SHAPIRO: All right, thanks for the call, Clay, and let's hear from another farmer. This is Norman(ph) in Bowling Green, Kentucky. Hi Norman, you're on the air.

NORMAN: Hi. Mr. Secretary, I have a cow-calf operation and allied parts of the cow-calf business, and I'm very dissatisfied with the participation of the government in this mandatory ethanol program, which has driven up the cost of corn and other feed grains that are used to finish cattle. And the government has interfered in the marketplace and created winners and losers and favored one segment of agriculture over another, but this program that does not need any longer any kind of government involvement.

I don't oppose people taking corn and making ethanol from it, if they can do that in a free market. But to have the government create that market, as it did, and then penalize one segment of agriculture, that's the animal sector, chickens and pigs and cattle, to the advantage of another one is just not something that the government ought to be doing. And I think the government ought to be out of all stimulus and involvement in production agriculture on the marketing side and on the production side.

SHAPIRO: So Norman, if I'm correct, you're saying you raise cows and calves, and you would like to see all the subsidies go away no matter what, just let the free market completely run its course.

NORMAN: It could easily do that. I'm not opposed to the research and all the protection of the environment and those issues that the government does. But let the markets set the price and let supply and demand work as they have for centuries.

SHAPIRO: Thanks for the call, Norman, and Secretary Vilsack, is that feasible? Is that plausible?

VILSACK: Well, there are a couple things. First of all, the country benefits from a strong, renewable fuel portfolio in industry. There are jobs created by that industry. There is consumer choice, resulting in a lower cost at the pump. Depending upon what study you look at, it's somewhere between 25 cents a gallon, maybe as much as a $1 gallon savings to consumers.

There is a benefit to the livestock industry from ethanol production because about a third of the crop that's placed in ethanol production comes back out as a feed supplement that allows that farmer and other farmers to actually use less grain in order to make reasonable gain.

And frankly, it is about an environmental opportunity, as well. Renewable fuel is certainly benefitting the environment. So when you take a look at what we have, you also look at the fact that many of the cash subsidies, the cash support for this industry, have gone away. There was an extension of one of the tax credits, but most of the tax credits are gone.

The only thing that's in place now is the renewable fuel standard that requires a certain level of ethanol to be blended into our supply. We're really focusing on trying to move away from corn-based ethanol and basically complement it with nonfood feed stock, advanced biofuels, and that's going to take place.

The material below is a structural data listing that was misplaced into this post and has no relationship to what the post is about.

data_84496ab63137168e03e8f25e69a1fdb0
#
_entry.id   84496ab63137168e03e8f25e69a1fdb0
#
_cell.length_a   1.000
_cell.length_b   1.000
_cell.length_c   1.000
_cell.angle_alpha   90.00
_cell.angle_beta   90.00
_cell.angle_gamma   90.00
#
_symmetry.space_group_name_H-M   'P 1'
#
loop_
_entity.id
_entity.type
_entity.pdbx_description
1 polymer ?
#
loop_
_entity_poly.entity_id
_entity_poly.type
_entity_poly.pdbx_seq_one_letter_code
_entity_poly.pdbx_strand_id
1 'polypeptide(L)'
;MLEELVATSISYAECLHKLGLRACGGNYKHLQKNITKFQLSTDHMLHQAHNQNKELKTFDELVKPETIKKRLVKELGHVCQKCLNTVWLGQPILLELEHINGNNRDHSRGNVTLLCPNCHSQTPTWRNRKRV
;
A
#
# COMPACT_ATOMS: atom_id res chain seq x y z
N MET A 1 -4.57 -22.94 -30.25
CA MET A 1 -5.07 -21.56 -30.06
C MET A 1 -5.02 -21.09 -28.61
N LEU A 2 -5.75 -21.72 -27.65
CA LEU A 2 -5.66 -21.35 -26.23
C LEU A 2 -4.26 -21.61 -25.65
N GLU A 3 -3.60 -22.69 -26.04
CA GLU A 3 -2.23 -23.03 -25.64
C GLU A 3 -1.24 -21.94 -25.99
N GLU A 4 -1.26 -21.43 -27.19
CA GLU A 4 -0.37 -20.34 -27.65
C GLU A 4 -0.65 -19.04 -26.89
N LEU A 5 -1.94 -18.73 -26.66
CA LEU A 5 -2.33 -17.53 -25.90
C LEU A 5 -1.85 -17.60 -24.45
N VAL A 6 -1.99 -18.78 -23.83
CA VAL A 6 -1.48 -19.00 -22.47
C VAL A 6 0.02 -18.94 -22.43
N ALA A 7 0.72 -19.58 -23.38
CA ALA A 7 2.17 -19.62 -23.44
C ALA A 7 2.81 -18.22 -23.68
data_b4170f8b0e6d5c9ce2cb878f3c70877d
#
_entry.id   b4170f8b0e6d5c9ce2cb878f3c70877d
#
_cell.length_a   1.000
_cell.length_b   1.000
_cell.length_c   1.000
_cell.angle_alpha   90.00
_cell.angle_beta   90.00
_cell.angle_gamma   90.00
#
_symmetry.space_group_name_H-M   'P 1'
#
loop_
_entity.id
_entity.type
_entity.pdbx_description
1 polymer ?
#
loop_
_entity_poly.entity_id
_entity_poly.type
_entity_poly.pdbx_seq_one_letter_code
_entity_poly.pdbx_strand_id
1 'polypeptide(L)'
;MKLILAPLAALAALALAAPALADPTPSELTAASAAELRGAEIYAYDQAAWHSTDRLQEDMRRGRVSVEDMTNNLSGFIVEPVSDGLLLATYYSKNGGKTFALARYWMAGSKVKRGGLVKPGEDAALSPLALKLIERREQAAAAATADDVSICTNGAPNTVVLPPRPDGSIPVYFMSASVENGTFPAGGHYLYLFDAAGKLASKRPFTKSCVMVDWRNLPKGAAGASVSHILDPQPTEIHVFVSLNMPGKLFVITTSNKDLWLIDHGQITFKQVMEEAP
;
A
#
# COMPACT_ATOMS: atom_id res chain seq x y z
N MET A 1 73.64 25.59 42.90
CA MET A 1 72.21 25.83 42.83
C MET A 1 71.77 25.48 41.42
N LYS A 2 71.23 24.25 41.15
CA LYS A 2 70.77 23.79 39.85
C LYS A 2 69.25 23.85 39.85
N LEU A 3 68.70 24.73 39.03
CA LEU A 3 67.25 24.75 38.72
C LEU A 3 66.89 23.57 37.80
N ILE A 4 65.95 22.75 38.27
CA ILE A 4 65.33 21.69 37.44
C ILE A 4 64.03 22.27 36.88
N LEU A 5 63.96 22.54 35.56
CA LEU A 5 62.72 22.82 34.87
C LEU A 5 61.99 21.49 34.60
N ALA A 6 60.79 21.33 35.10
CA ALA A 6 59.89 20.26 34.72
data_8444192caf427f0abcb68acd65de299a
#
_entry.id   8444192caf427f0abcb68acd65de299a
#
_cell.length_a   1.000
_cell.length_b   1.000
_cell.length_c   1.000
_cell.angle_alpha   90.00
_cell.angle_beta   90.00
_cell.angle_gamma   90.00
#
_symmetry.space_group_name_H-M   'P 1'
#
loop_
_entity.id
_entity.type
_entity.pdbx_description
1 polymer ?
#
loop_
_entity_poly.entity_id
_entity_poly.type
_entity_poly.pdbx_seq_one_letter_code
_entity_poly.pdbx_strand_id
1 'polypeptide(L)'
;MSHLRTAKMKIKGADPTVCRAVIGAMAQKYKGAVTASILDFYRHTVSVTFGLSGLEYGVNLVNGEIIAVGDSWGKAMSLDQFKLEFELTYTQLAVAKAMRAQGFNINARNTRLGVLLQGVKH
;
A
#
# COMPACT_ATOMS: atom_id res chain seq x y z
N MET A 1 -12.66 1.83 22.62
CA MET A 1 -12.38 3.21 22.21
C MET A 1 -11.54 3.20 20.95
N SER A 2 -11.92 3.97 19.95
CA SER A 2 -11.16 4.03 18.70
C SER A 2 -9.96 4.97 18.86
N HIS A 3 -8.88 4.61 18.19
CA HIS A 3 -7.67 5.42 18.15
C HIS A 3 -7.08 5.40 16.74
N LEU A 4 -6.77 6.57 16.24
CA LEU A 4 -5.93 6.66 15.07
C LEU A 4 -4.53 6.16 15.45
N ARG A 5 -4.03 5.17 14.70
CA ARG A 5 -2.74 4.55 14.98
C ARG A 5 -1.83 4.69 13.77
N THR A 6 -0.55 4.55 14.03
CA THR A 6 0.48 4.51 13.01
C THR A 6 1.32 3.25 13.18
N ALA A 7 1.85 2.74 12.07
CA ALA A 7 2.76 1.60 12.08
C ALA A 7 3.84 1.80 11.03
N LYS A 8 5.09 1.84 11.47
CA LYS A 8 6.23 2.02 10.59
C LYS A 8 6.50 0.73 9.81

SHAPIRO: Stay with us. We're talking about the farm bill extension with Secretary of Agriculture Tom Vilsack. And in a moment, we'll bring in Senator Chuck Grassley, Republican of Iowa. Farmers, we want to hear from you. If the bill affects how you decide what to plant, what to buy or how to grow your herd, call us. The number is 1-800-989-8255. Or email us at talk@npr.org. We'll have more in a minute. I'm Ari Shapiro. This is TALK OF THE NATION from NPR News.


SHAPIRO: This is TALK OF THE NATION. I'm Ari Shapiro. And today we're talking about the farm bill extension, how it's affecting farmers as they make decisions about how to run their businesses. The farm bill has been around since 1933, when President Franklin D. Roosevelt was in the White House. It was originally created to subsidize farmers enduring the Great Depression.

Since then, it's expanded to include provisions on food stamps, livestock and disaster assistance, among other things. Today we want to hear from the farmers in our audience. If the bill affects your decisions that you're making today, about what to plant, what to buy, what to build or how you manage your livestock, call and tell us: What choices are you making because of the extension?

The number is 1-800-989-8255. The email address is talk@npr.org. And we're joined now by Iowa Senator Chuck Grassley, who is a family farmer himself, joining us by phone from his home state of Iowa. Thanks for being with us.

SENATOR CHUCK GRASSLEY: I'm glad to be with you, and to be fair to my family, I should say that my son Robin and grandson Patrick do most of the work, and I'm kind of a hired man lately.


SHAPIRO: Well, has the failure to get a new five-year bill affected your family's farm?

GRASSLEY: The answer is the extent to which the federal government is going to be involved in agriculture, and you know what that program is for certainty over a five-year period of time, it would be better to have a five-year farm program.


GRASSLEY: The one-year extension is obviously better than nothing. With prices the way they are now, the safety net that's there for farmers isn't as much of a concern whether or not you have a farm bill otherwise, but...

SHAPIRO: Although the government ends up subsidizing crops that are making record profits.

GRASSLEY: ....seven-dollar corn or $13 beans for a long period of time. So what the farm program is is very important for long-term planning.